Court Hearing: Rockridge 'Burned Body' Case

In a preliminary hearing Tuesday, a witness described the beginning of an incident that ended with the killers dumping a woman's body on Ivanhoe Road in Rockridge and setting it on fire.

Bay City News Service—A witness Tuesday described the beginning of a gruesome incident in Oakland last year in which two suspected gang members are accused of beating a 21-year-old woman to death, dumping her body near a freeway offramp in Rockridge and then setting it on fire.

Pablo Ahumada, 31, testified that Salvador Valasco, 23, and Hector Garcia, 32, abducted Monica Rodas-Alfaro from a house at Coolidge and Nicol avenues in East Oakland shortly after midnight on July 14, 2011, after Valasco had bound her hands with plastic, gagged her mouth and covered her head with a sweater.

Ahumada, who was the prosecution's first witness in the preliminary hearing for Valasco and Garcia, said initially "the atmosphere was good" when a small group of people gathered at the house during a night of smoking methamphetamine and marijuana but after he went outside to urinate he heard screaming and arguing.

He said when he went back inside, he saw Valasco, who he said was Rodas-Alfaro's boyfriend, sitting on top of her and "talking smack." Ahumada, who initially was a suspect in the case but was never charged, said that at a later point, Garcia grabbed a torch and told Rodas-Alfaro, "Bitch, I'll burn you." He said Garcia and Valasco then carried Rodas-Alfaro, a Union City woman who was the mother of a boy who's now 3 years old, out of the house and drove off.

Ahumada didn't testify about a possible motive for the attack, but later in the day Oakland police Sgt. Steve Nowak testified that Ahumada told him in an interview that Garcia and Valasco were asking Rodas-Alfaro if she knew who had robbed Garcia in a previous incident.

Rodas' body was found at about 4:40 a.m. on July 14, 2011, in the 5800 block of Ivanhoe Road, off Chabot Road in Oakland's Rockridge neighborhood, near a state Highway 24 offramp.

Valasco and Garcia are both charged with murder plus the special circumstance of committing a murder during the course of a kidnapping. They're also charged with desecrating human remains and evading police officers.

In addition, Garcia is charged with two counts of possession of a firearm by a convicted felon and of having six prior felony convictions, an allegation that could add to his prison sentence if he is convicted. His prior convictions include evading an officer, possession of a firearm by a felon, receiving stolen property, car theft and possession of a controlled substance.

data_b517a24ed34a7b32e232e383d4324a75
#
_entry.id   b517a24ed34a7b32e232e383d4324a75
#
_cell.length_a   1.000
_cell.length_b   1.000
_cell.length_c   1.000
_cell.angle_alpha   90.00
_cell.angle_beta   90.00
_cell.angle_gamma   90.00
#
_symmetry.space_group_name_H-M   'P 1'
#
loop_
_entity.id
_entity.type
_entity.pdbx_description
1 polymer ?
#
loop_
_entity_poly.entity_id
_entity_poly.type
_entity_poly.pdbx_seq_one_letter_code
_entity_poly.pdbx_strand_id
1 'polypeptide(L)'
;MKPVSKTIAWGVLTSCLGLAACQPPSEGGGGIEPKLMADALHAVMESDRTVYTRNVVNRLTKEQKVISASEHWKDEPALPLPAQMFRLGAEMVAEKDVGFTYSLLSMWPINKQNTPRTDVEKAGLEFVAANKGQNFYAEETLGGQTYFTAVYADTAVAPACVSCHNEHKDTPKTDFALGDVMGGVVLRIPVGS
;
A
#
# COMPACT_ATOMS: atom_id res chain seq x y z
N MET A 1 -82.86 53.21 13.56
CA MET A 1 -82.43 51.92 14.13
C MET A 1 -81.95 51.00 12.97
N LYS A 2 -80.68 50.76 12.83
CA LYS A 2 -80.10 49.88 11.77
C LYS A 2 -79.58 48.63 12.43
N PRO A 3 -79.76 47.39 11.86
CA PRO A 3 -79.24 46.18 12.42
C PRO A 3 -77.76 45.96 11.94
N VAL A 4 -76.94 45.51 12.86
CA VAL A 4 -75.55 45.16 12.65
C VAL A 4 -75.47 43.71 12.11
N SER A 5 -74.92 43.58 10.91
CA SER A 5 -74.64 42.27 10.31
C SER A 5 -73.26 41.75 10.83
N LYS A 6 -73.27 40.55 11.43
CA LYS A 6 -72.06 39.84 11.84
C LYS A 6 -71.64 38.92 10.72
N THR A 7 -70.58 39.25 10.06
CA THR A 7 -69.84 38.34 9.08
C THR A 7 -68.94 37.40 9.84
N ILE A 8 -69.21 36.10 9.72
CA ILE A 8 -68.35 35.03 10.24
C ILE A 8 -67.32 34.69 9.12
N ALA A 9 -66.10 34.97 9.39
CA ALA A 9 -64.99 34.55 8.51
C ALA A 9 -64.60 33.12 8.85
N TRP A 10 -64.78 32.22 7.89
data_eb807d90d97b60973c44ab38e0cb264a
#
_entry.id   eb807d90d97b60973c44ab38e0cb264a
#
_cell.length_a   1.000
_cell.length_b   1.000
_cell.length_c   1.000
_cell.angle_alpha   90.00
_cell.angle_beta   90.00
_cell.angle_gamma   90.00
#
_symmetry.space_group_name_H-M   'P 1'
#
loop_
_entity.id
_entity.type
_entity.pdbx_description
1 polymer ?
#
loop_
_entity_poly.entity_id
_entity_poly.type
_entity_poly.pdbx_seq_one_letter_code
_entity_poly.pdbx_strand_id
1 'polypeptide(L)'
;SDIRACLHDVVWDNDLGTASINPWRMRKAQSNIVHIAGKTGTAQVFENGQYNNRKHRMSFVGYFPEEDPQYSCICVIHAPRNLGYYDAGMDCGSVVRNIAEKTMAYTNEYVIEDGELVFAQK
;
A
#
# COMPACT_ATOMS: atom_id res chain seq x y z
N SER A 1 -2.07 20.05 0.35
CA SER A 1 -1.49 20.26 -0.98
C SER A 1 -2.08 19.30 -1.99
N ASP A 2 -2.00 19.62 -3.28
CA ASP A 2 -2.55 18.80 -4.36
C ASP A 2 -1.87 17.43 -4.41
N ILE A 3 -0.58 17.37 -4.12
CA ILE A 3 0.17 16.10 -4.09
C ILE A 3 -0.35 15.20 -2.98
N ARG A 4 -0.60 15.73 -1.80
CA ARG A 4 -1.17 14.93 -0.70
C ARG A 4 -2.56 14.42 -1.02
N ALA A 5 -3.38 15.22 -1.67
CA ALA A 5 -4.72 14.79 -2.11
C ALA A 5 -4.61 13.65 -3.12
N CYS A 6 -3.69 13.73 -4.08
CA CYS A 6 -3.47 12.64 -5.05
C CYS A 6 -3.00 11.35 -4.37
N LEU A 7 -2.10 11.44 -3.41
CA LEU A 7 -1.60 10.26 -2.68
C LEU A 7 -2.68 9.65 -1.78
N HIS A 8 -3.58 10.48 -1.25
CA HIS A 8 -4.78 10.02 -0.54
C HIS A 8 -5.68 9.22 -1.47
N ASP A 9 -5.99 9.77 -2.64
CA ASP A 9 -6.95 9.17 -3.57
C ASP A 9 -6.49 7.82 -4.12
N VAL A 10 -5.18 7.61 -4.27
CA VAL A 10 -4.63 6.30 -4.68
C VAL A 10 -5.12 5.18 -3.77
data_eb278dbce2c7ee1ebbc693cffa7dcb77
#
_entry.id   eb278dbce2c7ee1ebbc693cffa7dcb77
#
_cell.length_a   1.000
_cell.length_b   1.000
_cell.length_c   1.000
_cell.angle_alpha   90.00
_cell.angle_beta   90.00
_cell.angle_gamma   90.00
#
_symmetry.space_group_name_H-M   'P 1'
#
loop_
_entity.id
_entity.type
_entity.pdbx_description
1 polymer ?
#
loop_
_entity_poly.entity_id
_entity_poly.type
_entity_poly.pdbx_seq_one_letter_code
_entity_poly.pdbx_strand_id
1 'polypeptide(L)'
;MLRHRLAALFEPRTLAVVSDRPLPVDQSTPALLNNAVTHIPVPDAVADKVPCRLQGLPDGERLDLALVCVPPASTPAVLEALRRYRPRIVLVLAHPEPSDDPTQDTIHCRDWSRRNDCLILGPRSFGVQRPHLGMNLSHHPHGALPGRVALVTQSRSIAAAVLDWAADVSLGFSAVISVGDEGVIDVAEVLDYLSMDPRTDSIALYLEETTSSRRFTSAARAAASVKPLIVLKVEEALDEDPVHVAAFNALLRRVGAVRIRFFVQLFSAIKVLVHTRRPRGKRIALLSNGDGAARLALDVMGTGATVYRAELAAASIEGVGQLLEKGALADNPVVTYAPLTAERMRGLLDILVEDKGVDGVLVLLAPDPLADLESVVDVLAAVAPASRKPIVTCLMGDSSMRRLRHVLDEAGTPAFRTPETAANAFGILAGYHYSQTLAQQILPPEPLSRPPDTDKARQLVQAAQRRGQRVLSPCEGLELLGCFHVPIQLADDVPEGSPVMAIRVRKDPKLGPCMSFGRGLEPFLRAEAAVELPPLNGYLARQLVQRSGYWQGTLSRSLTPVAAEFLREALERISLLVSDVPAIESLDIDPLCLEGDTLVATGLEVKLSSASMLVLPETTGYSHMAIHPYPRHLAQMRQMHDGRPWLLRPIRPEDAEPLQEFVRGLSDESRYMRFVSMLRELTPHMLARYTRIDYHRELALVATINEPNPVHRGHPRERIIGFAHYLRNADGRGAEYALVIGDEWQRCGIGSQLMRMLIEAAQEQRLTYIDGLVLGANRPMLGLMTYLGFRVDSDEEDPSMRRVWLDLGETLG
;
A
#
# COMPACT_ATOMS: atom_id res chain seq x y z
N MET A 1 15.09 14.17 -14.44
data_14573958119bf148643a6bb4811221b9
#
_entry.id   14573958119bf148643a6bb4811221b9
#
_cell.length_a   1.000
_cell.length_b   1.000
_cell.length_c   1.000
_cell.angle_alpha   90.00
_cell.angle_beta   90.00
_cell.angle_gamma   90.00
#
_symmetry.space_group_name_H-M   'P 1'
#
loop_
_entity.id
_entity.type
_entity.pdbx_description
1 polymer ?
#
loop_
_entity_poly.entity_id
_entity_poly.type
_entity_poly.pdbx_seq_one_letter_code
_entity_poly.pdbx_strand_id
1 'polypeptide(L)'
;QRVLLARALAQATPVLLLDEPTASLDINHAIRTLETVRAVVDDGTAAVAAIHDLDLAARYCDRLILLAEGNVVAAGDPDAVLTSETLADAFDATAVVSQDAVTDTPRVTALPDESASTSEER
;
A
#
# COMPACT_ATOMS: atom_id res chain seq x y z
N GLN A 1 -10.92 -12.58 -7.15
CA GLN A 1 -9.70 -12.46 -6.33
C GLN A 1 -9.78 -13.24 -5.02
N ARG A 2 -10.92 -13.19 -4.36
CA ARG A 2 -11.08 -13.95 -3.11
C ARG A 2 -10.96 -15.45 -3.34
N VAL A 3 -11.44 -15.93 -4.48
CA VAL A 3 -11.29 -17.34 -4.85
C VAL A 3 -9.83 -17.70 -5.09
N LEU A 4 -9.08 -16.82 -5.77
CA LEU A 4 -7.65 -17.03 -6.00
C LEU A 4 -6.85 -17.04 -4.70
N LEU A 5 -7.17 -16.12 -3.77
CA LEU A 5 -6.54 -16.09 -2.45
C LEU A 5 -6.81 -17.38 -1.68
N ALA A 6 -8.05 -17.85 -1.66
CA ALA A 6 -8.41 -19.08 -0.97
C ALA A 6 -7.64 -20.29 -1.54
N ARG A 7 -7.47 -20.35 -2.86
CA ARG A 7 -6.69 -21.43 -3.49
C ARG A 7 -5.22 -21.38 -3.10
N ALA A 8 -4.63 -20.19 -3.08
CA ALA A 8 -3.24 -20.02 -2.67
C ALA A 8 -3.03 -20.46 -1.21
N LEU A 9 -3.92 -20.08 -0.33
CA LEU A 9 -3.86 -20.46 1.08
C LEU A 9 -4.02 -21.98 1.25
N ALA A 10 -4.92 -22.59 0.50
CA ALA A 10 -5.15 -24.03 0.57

The special circumstances allegations mean that Valasco and Garcia could face the death penalty if they are convicted, but prosecutors won't make a decision about seeking the death penalty until after the preliminary hearing. The hearing is to determine if there's enough evidence to have Valasco and Garcia stand trial.

According to a probable cause statement filed in court by Nowak and Sgt. Sean Fleming, after the two suspects were arrested Garcia denied any knowledge of the crime but Valasco admitted his involvement and said he bound Rodas-Alfaro's hands, gagged her mouth and put a sweater over her. Valasco said Garcia threatened to burn Rodas-Alfaro with a blowtorch and slapped her, according to the statement.

Witnesses said Garcia kicked Rodas-Alfaro while she was bound and gagged, the court document said. Valasco and Garcia then walked Rodas-Alfaro to a car, put her in the trunk and drove her to another location, where she was killed, the police investigators said.

The two men next drove Rodas-Alfaro's body to Ivanhoe Road, where they dumped and burned it, according to the statement. Police first tried to arrest Valasco and Garcia on July 17, 2011, but they fled in separate cars. Officers were finally able to arrest them two days later after a brief foot chase.

Ahumada said Garcia "was my connection" for buying methampetamine and admitted that he smoked a lot of the drug that night. Asked by Garcia's lawyer, William DuBois, if he owed $1,000 to Garcia, Ahumada said he had erased his debt by arranging for a friend to do extensive interior work on Garcia's car.

Nowak said an autopsy determined Rodas-Alfaro died from blunt force trauma to her head, skull and brain and that she was burned after she already was dead.

The hearing for Garcia and Valasco will resume on Wednesday morning and is expected to conclude on Thursday.

Copyright © 2012 by Bay City News, Inc. -- Republication, Rebroadcast or any other Reuse without the express written consent of Bay City News, Inc. is prohibited.


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